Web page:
There are many different types of transitions between notes, even when considering only one instrument. Dynamics are of concern when characterizing transitions, e.g., the first note could be quiet, the second loud, and the pitch interval between the two notes is relevant. In the case of a violin, one must also consider bow pressure, bow speed, bow location, and pitch.
Also, research  has shown that when a subject is identifying musical instruments, given only short examples of the timbre (e.g., just the attack, sustain, or release), the attack had the greatest influence on the subject's decision. This implies that transitions between steady states may provide important cues that should be synthesized accurately.
Figure 2.1: A track represents the time-varying frequency and amplitude of a single-frequency component in the analyzed sound .
Figure 2.2 illustrates how a loud tone can mask nearby ones with lower amplitudes. For example, if one listens to a 415 Hz sinusoid at 0 dB, summed with an 800 Hz sinusoid at -30 dB, a listener may not perceive the higher-pitched frequency. However, if the two sinusoids were kept at the same amplitude but the 800 Hz sinusoid moved to 4000 Hz, a listener would perceive both sinusoids. This is a psychoacoustic effect called masking.
In the original MQ technique, one global threshold parameter (or noise floor) is used across the entire spectrum in each frame of the analysis. Any peaks found below this threshold are assumed to be noise and not included in the
Figure 2.2 [Currently not available]: Masking levels corresponding to a 415Hz sinusoid .
construction of the current frame. There also exists a local threshold that is applied individually to base-two logarithmic sections of the total spectrum. Peaks found below the highest peak's amplitude (in that frequency bin) minus the local threshold are thrown out. From the previous example, let us assume that the local threshold for each bin is 20 dB. The 800 Hz sinusoid at -30 dB would be thrown out due to the amplitude of the 415 Hz peak, assuming that both peaks were within the same frequency bin. However, if the loudest peak in the bin containing 4000 Hz was at - 15 dB, the 4000 Hz, - 30 dB sinusoid would be kept. This extension roughly simulates masking properties occurring in the ear.
Fitz and Walker also extended the MQ algorithm with hysteresis. An effect affectionately dubbed the "doodley-doo" effect by James Beauchamp was discovered when certain thresholds were crossed multiple times by a sinusoid with a time-varying amplitude (or amplitude modulation). This is most evident in harmonic sounds with amplitude vibrato. At a high point in the sinusoid's amplitude, the signal would cross over the threshold and be included in that frame's list of peaks. At a low point, the sinusoid's amplitude drops below the threshold, and the peak is thrown out. Figure 2.3 shows a time-frequency plot of this artifact. After synthesis, the rapid turning-on and -off of the sinusoid is quite audible and undesirable.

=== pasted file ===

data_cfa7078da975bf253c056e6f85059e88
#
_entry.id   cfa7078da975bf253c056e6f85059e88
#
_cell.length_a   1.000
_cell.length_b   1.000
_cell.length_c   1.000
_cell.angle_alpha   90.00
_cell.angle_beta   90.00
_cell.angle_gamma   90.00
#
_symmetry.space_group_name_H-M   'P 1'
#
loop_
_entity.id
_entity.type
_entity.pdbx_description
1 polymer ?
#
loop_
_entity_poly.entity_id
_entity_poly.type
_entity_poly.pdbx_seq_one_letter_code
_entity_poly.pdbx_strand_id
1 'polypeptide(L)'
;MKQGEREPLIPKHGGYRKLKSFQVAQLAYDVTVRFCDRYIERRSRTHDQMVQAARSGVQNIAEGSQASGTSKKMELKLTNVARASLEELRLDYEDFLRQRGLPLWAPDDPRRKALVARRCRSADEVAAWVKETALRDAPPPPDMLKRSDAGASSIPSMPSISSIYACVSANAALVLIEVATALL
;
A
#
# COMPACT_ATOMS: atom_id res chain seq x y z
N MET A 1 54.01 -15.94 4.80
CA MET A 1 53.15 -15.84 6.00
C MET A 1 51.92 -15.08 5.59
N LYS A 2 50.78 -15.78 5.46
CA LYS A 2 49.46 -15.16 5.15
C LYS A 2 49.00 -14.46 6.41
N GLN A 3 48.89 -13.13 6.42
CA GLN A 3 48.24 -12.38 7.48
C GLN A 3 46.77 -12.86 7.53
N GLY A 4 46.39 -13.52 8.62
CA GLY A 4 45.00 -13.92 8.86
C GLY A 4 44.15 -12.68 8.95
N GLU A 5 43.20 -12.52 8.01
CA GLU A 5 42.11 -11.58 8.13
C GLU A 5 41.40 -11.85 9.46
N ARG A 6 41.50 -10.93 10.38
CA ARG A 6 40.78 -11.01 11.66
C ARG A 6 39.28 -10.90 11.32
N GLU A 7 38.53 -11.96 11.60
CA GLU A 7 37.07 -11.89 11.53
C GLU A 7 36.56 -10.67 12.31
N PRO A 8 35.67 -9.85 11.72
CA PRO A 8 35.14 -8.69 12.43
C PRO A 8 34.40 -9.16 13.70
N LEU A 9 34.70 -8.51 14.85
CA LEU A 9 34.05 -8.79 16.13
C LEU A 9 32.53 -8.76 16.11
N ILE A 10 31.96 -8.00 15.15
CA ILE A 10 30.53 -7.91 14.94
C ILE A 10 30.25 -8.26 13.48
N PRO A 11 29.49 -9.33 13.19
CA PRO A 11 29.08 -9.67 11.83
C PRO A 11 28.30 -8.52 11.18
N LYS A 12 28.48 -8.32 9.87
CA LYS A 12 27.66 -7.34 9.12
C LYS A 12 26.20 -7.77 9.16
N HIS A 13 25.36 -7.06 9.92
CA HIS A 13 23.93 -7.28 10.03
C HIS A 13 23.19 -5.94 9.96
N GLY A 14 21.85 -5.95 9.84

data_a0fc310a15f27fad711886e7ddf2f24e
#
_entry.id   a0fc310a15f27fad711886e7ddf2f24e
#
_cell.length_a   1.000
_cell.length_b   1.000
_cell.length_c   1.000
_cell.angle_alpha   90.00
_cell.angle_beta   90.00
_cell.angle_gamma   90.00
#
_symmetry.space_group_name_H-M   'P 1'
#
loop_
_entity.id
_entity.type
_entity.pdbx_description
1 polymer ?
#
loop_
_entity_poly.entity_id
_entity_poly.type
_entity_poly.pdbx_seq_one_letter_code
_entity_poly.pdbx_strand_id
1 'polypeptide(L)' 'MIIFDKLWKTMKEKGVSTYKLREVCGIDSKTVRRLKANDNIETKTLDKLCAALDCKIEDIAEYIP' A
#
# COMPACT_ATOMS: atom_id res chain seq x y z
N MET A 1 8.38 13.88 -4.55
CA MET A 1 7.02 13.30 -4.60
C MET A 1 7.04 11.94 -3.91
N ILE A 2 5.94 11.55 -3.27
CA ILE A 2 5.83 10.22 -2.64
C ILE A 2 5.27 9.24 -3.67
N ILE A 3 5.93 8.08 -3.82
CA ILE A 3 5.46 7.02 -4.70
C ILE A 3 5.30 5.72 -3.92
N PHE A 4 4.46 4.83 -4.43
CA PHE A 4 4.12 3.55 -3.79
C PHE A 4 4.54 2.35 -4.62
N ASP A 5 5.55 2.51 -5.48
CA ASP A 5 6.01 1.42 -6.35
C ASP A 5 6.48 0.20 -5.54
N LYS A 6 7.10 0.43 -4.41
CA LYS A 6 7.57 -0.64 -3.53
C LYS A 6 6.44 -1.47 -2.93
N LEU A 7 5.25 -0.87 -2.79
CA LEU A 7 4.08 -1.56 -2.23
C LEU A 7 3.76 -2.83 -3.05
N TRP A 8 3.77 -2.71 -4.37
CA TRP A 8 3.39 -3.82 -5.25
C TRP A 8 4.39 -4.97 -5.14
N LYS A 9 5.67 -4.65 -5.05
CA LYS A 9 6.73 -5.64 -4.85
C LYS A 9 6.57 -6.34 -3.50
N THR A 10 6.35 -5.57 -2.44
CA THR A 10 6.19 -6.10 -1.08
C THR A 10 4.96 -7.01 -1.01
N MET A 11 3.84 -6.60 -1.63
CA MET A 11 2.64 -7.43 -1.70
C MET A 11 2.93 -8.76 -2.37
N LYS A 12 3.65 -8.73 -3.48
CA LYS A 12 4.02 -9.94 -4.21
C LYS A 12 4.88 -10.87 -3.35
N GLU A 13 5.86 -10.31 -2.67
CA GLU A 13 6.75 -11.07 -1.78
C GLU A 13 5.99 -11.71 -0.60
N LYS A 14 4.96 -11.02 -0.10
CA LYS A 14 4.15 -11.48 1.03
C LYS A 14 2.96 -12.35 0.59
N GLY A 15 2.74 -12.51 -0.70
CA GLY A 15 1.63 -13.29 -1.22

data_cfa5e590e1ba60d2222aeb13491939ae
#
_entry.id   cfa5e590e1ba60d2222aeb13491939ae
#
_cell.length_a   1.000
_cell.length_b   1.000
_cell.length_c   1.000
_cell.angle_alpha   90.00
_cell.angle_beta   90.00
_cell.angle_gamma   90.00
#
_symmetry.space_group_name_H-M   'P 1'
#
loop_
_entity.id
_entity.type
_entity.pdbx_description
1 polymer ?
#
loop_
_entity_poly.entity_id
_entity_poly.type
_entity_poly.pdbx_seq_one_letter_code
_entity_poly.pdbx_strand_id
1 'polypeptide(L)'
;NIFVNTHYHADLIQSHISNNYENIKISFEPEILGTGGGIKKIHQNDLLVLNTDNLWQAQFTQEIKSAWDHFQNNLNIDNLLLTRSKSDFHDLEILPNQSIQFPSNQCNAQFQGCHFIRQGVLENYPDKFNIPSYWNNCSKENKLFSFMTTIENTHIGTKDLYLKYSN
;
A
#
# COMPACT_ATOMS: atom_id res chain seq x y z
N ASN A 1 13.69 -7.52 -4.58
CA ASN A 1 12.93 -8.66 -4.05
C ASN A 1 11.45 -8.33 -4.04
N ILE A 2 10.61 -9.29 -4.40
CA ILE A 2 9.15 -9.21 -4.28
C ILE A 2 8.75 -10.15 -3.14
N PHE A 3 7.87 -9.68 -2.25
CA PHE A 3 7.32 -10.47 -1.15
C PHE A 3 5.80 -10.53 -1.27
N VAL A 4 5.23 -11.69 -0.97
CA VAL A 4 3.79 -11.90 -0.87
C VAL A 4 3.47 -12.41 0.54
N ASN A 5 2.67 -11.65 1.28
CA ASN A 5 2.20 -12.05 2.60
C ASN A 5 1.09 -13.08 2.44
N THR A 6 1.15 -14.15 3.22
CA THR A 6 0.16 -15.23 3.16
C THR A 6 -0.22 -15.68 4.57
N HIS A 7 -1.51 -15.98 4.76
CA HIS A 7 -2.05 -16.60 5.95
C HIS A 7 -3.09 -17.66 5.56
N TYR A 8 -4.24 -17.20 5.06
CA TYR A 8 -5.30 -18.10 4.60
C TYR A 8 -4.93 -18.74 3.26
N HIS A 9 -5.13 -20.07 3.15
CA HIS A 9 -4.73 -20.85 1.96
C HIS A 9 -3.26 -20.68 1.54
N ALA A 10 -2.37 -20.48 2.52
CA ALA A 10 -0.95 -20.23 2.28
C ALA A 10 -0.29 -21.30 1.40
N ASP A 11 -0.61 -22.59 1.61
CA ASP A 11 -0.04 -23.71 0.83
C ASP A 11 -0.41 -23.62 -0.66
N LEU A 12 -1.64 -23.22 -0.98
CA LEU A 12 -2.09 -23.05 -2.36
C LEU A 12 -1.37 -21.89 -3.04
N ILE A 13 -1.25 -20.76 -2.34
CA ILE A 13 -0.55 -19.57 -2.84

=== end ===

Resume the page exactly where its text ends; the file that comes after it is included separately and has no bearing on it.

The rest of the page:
Figure 2.3: Example of the "doodley-doo" effect. Notice the disappearance and reappearance of the partial at ~ 4400 Hz and ~5000 Hz.
To solve this problem, the analysis hysteresis is a third threshold setting available in Lemur. Hysteresis allows tracks to drop a specified amount below the local frequency-bin threshold for any length of time. If the track rises above the threshold, it continues as before. If the track falls below the allowed local threshold minus the hysteresis, it dies. For example, if a sinusoid with -20 dB amplitude and +/-3 dB of amplitude vibrato is analyzed with a -22 dB threshold and 5 dB of hysteresis, the track would not die even though it traveled below the local threshold. If, however, the track's overall amplitude dropped to -24 dB, the track would be continuously reborn and forced to die on each cycle of the vibrato. Knowing this, one must choose the hysteresis parameter carefully, possibly to account for all harmonic instances of amplitude vibrato.
Not all analysis modifications correspond to actual differences in playing the instrument. In a frequency scaling or frequency shifting scenario, one must consider the instrument's characteristic frequency response. If one were to multiply the frequency of each harmonic by two, the amplitudes of each harmonic would stay the same. This is misleading since the actual response of the instrument has not been shifted higher in frequency by a factor of two. In other words, scaling all harmonics by some factor does not necessarily imply changing the pitch by the same amount. On a real instrument, playing one note, and then another, one octave higher, does not shift the frequency response of the instrument. In sum, playing two notes an octave apart corresponds to a change in timbre, as well as a change in pitch. This does not mean that we cannot perform slight modifications, but it does mean that we must consider such factors before performing certain modifications in the time-frequency domain.
Figure 3.1 [Currently not available]: A typical time-frequency plot generated by a harmonic analysis technique .
Figure 3.2: A typical LemurEdit graph. Pertinent analysis parameters are visible at the bottom of the graph; peak data at the top of the graph are updated dynamically given the current cursor location.
Altering the slope of the ramp function can either stretch or shrink the duration of the sound being synthesized without invariably introducing the "chipmunk" effect into the sound. This occurs because we are shrinking (or stretching) the duration of each harmonic in the frequency domain, instead of shrinking (or stretching) the entire time-domain signal. A negative slope will cause the sound being synthesized to play backwards. For an interesting effect, a sine wave will cause the sound to move backwards and forwards at varying speeds.